OFF TOPIC: American Egg Board ‘Egg-regious’ (and Possibly Criminal) Behavior

    Dr. Greger has previously informed us of the USDA’s American Egg Board malfeasance:
    But, the alleged anti-competitive and possibly criminal activity of the American Egg Board reported by Michele Simon on 9/2/2015 is beyond the pale, and her call for Congressional hearings, criminal investigations and lawsuits appear to be entirely justified. This is an absolutely jaw-dropping story:
    A summary by Hampton Creek of alleged American Egg Board criminal behavior may be found here:

    My response to this information is to suggest that any egg-eater who is not on a first-name basis with either their farmer or their hen, consider boycotting eggs. And, for all of us, consider supporting Hampton Creek by trying their products, if that is an option.

    (Disclaimer: Absolutely no vested interest of any parties in this matter, other than being a U. S. taxpayer.)

    Sorry for the interruption. And, now back to Dr. Greger’s current, excellent video.

    • Wade Patton

      My mom and her hens provided me with all the eggs I could ever eat for years-in consideration of your “first name” relationships test. And I did eat a lot of eggs from the farm (which make factory-produced eggs look like a lump of colored spit, haven’t eaten those in decades).

      Problems I found with that are 2 (dos):

      Although the birds free-range, they are also fed commercially produced feeds and I cannot trust commercially produced feeds. See video on contaminants in fish feed and how utterly pathetic the USDA can be.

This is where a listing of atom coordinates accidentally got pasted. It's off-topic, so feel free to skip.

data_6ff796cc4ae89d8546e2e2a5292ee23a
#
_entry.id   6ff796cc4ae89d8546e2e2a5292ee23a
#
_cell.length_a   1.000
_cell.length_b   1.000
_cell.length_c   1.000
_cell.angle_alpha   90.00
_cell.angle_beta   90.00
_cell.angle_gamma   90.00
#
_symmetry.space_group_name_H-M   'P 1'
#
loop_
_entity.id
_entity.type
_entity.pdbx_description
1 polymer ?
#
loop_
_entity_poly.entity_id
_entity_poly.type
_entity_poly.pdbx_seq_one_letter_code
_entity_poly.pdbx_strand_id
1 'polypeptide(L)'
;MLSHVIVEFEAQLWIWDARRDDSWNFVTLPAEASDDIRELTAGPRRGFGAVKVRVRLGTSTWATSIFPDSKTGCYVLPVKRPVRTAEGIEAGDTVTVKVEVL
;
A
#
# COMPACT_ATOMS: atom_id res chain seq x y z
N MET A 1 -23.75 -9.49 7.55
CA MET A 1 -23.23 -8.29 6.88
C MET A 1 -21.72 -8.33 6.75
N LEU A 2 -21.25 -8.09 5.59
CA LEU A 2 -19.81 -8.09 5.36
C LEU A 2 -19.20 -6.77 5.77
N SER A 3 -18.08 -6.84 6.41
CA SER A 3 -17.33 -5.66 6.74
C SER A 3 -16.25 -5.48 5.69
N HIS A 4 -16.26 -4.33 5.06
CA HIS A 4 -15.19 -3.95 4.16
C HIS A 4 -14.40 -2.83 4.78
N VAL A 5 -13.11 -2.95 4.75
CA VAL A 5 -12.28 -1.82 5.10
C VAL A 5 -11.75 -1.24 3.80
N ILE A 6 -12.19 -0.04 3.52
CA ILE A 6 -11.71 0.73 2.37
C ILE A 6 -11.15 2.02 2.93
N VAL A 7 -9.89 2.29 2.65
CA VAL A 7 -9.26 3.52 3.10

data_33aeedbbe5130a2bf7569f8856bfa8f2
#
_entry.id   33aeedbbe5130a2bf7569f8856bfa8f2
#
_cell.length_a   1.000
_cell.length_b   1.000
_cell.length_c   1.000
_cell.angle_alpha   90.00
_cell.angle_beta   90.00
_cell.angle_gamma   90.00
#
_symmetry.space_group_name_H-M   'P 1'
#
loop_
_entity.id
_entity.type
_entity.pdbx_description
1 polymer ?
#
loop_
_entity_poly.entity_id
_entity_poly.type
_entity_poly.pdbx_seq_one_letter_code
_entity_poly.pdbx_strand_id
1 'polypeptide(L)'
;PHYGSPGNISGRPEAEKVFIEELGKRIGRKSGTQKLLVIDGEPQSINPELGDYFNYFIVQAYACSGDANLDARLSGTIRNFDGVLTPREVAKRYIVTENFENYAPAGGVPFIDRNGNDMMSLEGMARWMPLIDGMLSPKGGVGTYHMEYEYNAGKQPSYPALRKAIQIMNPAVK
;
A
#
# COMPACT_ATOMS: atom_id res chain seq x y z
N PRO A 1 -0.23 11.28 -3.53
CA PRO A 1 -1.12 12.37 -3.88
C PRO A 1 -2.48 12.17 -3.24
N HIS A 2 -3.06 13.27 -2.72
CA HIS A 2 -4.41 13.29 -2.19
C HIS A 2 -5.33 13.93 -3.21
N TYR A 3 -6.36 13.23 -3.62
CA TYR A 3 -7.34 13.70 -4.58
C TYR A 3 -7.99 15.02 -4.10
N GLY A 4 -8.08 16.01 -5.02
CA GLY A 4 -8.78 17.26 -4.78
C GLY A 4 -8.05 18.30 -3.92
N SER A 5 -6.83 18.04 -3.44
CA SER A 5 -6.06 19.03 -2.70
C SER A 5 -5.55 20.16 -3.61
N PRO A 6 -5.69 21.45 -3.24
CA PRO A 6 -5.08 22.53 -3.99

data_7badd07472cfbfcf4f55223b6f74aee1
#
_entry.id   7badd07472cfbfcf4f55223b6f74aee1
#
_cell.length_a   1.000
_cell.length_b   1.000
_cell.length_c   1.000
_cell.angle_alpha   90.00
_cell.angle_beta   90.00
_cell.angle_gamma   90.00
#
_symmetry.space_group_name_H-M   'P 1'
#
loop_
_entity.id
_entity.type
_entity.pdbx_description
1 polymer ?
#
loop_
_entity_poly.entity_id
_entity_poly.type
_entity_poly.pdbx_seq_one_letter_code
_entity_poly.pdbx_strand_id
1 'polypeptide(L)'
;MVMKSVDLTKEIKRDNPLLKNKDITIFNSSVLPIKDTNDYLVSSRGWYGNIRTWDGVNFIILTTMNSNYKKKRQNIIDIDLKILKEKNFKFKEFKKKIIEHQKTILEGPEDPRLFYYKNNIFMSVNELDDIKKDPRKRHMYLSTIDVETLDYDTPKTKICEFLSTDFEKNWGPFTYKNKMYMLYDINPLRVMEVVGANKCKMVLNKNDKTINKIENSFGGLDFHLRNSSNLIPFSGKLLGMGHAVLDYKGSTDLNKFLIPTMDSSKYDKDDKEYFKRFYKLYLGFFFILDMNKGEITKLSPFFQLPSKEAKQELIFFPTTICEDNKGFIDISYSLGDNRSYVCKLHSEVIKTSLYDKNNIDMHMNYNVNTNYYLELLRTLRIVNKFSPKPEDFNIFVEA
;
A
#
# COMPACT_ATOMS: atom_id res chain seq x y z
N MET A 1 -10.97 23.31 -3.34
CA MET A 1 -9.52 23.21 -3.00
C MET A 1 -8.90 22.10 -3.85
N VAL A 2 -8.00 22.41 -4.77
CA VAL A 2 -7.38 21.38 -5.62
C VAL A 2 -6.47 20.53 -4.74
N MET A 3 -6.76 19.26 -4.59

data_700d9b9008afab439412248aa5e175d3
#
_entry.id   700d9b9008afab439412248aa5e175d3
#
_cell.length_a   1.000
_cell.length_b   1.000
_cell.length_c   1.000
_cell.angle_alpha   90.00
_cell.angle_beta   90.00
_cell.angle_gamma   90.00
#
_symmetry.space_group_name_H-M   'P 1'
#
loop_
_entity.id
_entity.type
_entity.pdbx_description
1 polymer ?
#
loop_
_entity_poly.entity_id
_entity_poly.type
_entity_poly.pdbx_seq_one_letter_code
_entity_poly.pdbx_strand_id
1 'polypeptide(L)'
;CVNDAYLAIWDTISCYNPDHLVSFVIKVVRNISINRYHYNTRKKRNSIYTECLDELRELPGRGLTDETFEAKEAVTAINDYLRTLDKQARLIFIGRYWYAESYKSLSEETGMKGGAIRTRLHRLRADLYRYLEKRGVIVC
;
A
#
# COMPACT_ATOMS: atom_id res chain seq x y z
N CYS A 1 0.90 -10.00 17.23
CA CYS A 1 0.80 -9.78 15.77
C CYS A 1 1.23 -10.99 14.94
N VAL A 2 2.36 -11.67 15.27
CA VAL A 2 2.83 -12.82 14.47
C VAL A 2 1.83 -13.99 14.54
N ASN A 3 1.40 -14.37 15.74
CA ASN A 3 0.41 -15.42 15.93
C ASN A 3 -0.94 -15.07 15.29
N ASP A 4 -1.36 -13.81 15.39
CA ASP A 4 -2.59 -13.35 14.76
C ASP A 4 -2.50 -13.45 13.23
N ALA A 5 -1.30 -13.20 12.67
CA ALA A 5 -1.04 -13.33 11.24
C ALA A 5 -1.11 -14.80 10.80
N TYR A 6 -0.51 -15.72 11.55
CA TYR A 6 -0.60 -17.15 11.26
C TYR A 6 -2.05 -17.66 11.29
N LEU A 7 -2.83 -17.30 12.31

This still does not change the nature of the product to such where the nutritional benefits (and culinary delights) outweigh the nutritionally negative impacts on health. A “wonderfully produced” egg is yet an egg.

      Everyone should make this choice on his/her own, but also be provided good information, not the garbage spewed forth by the Egg Board. Problem boils back down to how much money supports the garbage, and how little supports truth and health.

  • Linda N

    I never use fruit or juices in my smoothies. Only veggies, water and a little walnut oil. Fruit smoothies would be way too much sugar for me, not to mention ridiculously high in histamine.

  • Joe Caner

    When I do get onto a smoothie kick, I always include greens, carrots, berries, mangos, and bananas with ice. It’s very tasty and I feel fantastic afterwards.

  • Wade Patton

    My old smoothie maker is now mostly employed making whole flaxseed into ground flaxseed. It also assists with frijoles refritos sometimes…need ear protection to use it.

    • georgeT